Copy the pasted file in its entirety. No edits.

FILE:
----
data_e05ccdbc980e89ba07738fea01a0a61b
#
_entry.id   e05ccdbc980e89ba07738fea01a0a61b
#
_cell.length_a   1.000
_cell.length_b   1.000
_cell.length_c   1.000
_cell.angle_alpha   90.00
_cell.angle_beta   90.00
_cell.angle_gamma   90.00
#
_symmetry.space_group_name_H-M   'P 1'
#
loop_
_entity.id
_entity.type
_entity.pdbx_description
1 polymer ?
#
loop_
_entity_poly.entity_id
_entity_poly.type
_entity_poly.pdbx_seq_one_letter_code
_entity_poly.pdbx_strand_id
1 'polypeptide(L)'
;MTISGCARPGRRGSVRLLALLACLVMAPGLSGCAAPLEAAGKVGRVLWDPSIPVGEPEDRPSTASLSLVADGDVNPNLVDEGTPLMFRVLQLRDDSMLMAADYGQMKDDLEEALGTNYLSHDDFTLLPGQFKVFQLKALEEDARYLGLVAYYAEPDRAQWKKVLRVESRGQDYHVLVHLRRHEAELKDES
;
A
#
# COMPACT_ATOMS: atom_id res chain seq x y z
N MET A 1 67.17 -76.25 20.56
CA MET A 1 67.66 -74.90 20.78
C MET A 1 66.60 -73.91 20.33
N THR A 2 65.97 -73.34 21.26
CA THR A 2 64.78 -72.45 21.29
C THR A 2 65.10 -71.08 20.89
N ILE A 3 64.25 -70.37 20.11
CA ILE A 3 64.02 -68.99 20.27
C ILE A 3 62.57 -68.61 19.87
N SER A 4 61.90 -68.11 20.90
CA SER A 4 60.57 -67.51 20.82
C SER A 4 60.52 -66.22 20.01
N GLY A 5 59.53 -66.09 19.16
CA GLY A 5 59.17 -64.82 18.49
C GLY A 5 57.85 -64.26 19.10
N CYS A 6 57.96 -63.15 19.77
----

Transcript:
data_e05ccdbc980e89ba07738fea01a0a61b
#
_entry.id   e05ccdbc980e89ba07738fea01a0a61b
#
_cell.length_a   1.000
_cell.length_b   1.000
_cell.length_c   1.000
_cell.angle_alpha   90.00
_cell.angle_beta   90.00
_cell.angle_gamma   90.00
#
_symmetry.space_group_name_H-M   'P 1'
#
loop_
_entity.id
_entity.type
_entity.pdbx_description
1 polymer ?
#
loop_
_entity_poly.entity_id
_entity_poly.type
_entity_poly.pdbx_seq_one_letter_code
_entity_poly.pdbx_strand_id
1 'polypeptide(L)'
;MTISGCARPGRRGSVRLLALLACLVMAPGLSGCAAPLEAAGKVGRVLWDPSIPVGEPEDRPSTASLSLVADGDVNPNLVDEGTPLMFRVLQLRDDSMLMAADYGQMKDDLEEALGTNYLSHDDFTLLPGQFKVFQLKALEEDARYLGLVAYYAEPDRAQWKKVLRVESRGQDYHVLVHLRRHEAELKDES
;
A
#
# COMPACT_ATOMS: atom_id res chain seq x y z
N MET A 1 67.17 -76.25 20.56
CA MET A 1 67.66 -74.90 20.78
C MET A 1 66.60 -73.91 20.33
N THR A 2 65.97 -73.34 21.26
CA THR A 2 64.78 -72.45 21.29
C THR A 2 65.10 -71.08 20.89
N ILE A 3 64.25 -70.37 20.11
CA ILE A 3 64.02 -68.99 20.27
C ILE A 3 62.57 -68.61 19.87
N SER A 4 61.90 -68.11 20.90
CA SER A 4 60.57 -67.51 20.82
C SER A 4 60.52 -66.22 20.01
N GLY A 5 59.53 -66.09 19.16
CA GLY A 5 59.17 -64.82 18.49
C GLY A 5 57.85 -64.26 19.10
N CYS A 6 57.96 -63.15 19.77